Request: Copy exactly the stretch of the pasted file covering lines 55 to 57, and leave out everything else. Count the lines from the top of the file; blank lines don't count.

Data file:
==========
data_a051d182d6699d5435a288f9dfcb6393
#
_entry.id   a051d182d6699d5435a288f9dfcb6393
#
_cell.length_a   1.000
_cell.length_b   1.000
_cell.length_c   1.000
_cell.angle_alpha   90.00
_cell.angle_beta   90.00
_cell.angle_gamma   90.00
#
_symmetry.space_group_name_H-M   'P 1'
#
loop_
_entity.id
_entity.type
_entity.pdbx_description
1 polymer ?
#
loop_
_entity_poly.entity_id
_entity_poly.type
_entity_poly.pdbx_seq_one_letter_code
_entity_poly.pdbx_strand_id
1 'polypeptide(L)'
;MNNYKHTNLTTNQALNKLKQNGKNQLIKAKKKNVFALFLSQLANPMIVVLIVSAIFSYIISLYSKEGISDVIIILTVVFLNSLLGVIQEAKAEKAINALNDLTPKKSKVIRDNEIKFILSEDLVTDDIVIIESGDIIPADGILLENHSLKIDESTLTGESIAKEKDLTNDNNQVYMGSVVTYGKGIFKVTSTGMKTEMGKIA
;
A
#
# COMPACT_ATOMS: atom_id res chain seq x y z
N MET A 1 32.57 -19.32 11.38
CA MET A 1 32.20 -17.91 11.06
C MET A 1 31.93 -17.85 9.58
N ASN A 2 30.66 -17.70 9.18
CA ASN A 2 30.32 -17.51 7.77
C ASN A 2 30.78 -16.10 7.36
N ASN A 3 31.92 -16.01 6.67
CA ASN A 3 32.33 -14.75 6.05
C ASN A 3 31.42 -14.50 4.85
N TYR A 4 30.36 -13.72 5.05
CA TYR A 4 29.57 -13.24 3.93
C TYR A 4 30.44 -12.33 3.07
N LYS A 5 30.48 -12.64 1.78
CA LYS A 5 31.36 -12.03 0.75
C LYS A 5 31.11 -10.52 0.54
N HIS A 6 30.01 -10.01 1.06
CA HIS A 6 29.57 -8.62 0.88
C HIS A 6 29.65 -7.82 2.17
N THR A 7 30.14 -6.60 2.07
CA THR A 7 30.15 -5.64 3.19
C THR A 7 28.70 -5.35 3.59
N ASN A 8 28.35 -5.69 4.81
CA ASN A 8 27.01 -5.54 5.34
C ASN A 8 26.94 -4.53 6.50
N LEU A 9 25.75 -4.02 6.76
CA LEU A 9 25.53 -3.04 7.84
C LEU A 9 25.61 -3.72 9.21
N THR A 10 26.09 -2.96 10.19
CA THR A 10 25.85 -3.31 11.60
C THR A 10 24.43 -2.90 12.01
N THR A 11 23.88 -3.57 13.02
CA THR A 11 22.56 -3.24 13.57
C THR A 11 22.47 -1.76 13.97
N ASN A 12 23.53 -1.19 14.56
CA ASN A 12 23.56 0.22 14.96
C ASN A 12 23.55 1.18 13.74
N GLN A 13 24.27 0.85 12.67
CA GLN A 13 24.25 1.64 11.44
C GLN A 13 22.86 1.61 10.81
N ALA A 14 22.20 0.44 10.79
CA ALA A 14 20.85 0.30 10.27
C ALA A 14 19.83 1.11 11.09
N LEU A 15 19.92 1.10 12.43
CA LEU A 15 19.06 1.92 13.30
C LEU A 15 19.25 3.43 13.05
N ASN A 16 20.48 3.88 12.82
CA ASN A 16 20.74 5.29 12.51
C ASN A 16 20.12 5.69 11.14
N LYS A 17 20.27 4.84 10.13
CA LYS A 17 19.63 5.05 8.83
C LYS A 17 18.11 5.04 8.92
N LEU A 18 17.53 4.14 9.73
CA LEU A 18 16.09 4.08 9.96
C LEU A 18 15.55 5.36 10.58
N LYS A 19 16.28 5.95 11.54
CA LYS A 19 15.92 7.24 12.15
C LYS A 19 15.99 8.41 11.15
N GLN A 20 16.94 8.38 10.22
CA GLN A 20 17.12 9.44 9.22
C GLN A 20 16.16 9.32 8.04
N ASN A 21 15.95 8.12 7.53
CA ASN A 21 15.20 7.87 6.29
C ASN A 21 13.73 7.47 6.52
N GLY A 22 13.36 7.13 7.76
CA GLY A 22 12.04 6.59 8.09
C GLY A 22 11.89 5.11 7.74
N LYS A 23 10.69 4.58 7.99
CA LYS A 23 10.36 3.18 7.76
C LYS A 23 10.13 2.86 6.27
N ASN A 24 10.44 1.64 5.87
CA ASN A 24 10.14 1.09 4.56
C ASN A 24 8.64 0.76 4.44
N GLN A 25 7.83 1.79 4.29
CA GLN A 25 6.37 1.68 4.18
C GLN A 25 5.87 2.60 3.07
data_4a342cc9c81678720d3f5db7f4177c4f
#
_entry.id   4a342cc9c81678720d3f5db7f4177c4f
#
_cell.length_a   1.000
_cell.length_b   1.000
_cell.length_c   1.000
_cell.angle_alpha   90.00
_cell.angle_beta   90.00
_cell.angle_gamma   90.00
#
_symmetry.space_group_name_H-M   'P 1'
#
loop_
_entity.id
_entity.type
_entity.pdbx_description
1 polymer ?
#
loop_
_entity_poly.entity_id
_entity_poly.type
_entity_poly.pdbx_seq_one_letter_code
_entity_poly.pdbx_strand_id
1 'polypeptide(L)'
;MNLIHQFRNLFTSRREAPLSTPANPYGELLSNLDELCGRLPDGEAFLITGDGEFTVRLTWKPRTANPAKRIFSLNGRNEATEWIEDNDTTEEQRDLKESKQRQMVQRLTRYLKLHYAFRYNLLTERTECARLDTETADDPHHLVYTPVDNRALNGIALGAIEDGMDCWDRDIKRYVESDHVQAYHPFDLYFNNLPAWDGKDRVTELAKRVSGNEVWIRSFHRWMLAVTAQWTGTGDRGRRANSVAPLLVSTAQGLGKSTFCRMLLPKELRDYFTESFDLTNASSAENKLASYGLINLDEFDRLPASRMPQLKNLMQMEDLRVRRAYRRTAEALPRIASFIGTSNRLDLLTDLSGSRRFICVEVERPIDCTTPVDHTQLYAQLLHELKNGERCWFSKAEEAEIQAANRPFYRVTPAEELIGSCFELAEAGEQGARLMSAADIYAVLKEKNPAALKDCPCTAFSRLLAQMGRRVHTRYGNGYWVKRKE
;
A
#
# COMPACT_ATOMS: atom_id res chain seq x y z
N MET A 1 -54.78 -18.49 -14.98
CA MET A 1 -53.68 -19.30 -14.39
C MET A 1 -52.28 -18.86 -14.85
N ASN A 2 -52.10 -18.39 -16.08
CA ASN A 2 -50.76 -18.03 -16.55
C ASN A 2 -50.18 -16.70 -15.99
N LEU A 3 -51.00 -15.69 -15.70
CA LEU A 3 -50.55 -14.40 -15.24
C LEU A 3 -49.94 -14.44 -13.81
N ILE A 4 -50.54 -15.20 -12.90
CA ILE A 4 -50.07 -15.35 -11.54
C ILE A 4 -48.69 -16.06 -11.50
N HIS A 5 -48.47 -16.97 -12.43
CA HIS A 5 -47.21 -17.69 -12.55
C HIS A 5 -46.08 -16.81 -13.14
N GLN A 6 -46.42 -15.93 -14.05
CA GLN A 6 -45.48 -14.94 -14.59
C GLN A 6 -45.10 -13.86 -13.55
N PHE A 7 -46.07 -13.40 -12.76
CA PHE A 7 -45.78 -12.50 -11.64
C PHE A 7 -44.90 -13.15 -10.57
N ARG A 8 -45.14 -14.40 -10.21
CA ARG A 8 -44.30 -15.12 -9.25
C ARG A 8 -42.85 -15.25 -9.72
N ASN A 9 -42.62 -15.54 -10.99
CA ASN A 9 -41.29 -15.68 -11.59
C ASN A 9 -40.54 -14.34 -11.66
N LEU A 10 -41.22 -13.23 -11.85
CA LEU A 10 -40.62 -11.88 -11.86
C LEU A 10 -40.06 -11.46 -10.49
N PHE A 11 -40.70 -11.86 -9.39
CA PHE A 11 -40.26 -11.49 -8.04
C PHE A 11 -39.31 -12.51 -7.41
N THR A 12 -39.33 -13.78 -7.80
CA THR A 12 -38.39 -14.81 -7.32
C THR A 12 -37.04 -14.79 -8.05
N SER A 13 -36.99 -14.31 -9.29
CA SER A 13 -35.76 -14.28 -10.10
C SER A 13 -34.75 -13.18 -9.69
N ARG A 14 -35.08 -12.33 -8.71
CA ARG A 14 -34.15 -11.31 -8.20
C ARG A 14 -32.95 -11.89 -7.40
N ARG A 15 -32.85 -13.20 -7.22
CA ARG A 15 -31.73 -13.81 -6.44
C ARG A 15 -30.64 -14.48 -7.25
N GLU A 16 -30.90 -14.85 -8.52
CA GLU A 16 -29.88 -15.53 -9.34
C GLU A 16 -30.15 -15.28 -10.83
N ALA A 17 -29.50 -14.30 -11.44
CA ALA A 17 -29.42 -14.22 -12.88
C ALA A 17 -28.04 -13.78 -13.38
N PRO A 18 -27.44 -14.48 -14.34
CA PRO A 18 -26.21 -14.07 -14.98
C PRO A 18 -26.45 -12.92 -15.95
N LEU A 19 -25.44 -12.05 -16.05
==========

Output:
N LEU A 9 25.75 -4.02 6.76
CA LEU A 9 25.53 -3.04 7.84
C LEU A 9 25.61 -3.72 9.21